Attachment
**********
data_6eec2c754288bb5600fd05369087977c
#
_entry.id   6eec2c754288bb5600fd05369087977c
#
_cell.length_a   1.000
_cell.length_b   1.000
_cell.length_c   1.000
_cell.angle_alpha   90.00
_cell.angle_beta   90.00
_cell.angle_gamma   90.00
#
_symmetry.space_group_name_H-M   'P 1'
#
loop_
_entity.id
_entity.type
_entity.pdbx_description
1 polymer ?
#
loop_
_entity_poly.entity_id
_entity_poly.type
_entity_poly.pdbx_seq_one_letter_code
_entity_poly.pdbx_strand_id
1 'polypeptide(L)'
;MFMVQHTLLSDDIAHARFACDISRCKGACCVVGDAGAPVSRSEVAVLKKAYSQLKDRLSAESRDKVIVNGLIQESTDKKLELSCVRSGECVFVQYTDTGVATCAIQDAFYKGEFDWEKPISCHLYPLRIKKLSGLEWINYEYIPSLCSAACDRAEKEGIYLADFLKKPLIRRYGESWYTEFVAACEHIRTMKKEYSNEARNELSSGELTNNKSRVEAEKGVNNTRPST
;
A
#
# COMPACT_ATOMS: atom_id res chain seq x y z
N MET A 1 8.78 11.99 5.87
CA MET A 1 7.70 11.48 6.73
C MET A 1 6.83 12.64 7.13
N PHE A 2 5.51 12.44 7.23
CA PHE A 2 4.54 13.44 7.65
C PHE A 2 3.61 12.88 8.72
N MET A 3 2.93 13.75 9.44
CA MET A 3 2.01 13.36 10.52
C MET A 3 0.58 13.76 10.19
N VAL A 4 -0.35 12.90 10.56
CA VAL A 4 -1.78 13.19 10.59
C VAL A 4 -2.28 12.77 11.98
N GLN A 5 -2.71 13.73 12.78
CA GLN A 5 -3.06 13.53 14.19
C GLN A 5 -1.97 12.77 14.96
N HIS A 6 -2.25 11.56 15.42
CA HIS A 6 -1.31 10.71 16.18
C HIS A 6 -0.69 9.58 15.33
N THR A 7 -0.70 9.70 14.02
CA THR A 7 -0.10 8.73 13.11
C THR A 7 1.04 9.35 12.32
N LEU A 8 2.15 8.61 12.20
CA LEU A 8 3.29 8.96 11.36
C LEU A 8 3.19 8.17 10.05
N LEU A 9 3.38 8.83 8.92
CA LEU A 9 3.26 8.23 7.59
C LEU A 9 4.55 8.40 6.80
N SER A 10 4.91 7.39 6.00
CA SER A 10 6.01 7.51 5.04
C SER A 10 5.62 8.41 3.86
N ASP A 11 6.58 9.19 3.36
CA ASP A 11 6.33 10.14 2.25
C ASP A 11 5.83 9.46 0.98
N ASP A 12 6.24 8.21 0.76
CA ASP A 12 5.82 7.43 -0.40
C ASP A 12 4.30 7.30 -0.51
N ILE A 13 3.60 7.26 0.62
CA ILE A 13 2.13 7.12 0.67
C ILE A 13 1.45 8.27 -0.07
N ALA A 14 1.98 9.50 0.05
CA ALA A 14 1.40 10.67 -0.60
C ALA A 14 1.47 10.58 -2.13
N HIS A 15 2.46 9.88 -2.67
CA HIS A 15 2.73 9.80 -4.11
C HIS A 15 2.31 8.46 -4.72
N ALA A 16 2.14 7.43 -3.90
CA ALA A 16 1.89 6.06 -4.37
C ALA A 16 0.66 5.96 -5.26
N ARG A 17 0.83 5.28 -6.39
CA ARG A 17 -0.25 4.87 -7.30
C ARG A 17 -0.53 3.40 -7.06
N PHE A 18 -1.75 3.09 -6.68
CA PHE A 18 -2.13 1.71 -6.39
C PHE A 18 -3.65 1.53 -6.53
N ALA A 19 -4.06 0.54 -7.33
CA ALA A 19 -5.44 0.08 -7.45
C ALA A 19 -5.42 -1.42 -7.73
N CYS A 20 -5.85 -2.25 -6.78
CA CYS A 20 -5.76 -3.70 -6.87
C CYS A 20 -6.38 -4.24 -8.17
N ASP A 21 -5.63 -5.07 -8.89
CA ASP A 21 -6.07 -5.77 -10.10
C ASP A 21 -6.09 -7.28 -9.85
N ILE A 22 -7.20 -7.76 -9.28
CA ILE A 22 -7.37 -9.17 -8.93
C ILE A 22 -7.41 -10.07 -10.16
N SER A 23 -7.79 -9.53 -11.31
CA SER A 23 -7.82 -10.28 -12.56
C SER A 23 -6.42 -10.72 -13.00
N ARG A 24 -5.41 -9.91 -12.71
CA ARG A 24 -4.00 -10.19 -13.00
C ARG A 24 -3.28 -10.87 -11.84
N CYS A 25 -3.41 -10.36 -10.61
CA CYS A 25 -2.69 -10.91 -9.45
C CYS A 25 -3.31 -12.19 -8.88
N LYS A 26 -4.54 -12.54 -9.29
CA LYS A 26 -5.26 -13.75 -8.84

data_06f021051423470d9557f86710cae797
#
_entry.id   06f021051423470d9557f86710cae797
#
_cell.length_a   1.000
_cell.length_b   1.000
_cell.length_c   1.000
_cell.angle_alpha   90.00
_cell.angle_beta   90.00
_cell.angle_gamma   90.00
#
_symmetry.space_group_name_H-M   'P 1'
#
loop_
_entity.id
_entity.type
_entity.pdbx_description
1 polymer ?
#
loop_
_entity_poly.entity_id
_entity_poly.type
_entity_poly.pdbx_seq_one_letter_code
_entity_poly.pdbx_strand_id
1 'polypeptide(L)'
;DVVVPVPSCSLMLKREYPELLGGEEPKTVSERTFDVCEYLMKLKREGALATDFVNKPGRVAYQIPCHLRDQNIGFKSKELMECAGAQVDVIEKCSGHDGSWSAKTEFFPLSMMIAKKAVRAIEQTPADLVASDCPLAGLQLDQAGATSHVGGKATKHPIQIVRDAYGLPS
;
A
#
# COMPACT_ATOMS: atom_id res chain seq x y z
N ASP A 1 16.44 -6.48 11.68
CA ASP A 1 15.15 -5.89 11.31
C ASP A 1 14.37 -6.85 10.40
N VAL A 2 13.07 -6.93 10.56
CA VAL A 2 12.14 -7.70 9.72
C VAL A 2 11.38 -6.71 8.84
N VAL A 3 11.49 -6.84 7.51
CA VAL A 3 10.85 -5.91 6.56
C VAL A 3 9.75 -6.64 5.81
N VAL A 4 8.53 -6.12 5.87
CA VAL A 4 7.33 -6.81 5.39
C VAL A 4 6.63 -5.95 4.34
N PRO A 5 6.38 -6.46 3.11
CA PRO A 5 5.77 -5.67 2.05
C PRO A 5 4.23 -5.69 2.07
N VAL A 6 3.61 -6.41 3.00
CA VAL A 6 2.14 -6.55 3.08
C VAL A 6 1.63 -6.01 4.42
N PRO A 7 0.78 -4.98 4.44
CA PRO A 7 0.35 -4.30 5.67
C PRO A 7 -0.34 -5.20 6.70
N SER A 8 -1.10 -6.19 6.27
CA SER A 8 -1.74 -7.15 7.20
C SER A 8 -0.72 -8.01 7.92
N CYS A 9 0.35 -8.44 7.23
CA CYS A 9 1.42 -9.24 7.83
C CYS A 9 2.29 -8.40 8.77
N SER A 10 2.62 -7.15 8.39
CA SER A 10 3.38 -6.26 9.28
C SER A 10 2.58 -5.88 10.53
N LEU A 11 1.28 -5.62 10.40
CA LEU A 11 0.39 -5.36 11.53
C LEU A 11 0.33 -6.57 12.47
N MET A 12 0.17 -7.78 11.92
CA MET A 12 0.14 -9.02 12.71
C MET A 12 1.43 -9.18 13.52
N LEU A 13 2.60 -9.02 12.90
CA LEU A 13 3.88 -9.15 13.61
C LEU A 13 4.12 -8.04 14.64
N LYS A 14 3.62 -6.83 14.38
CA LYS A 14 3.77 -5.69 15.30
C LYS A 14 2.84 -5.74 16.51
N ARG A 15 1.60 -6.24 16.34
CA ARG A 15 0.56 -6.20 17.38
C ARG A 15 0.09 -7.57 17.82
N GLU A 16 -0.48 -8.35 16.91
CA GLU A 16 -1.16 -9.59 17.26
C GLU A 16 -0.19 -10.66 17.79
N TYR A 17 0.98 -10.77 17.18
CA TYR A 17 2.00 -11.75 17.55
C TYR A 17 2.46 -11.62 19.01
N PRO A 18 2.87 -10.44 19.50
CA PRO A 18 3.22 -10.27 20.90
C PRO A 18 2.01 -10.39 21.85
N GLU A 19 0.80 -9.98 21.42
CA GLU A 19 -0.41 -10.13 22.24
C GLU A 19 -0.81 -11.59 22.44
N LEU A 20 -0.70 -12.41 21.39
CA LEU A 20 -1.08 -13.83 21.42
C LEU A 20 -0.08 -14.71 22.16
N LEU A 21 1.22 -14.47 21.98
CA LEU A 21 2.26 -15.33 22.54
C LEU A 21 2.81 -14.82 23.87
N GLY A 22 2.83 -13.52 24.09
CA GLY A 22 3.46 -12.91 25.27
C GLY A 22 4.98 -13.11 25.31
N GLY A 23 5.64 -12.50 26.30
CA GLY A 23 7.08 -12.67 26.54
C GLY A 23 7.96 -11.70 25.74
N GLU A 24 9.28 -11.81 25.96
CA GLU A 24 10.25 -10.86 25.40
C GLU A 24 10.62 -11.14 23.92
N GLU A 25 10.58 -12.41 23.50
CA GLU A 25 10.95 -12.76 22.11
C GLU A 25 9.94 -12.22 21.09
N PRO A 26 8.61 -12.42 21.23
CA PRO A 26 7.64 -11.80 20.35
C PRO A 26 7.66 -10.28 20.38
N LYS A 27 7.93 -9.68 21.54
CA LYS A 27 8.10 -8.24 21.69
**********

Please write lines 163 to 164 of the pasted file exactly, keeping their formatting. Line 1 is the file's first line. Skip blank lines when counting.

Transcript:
CA CYS A 9 1.42 -9.24 7.83
C CYS A 9 2.29 -8.40 8.77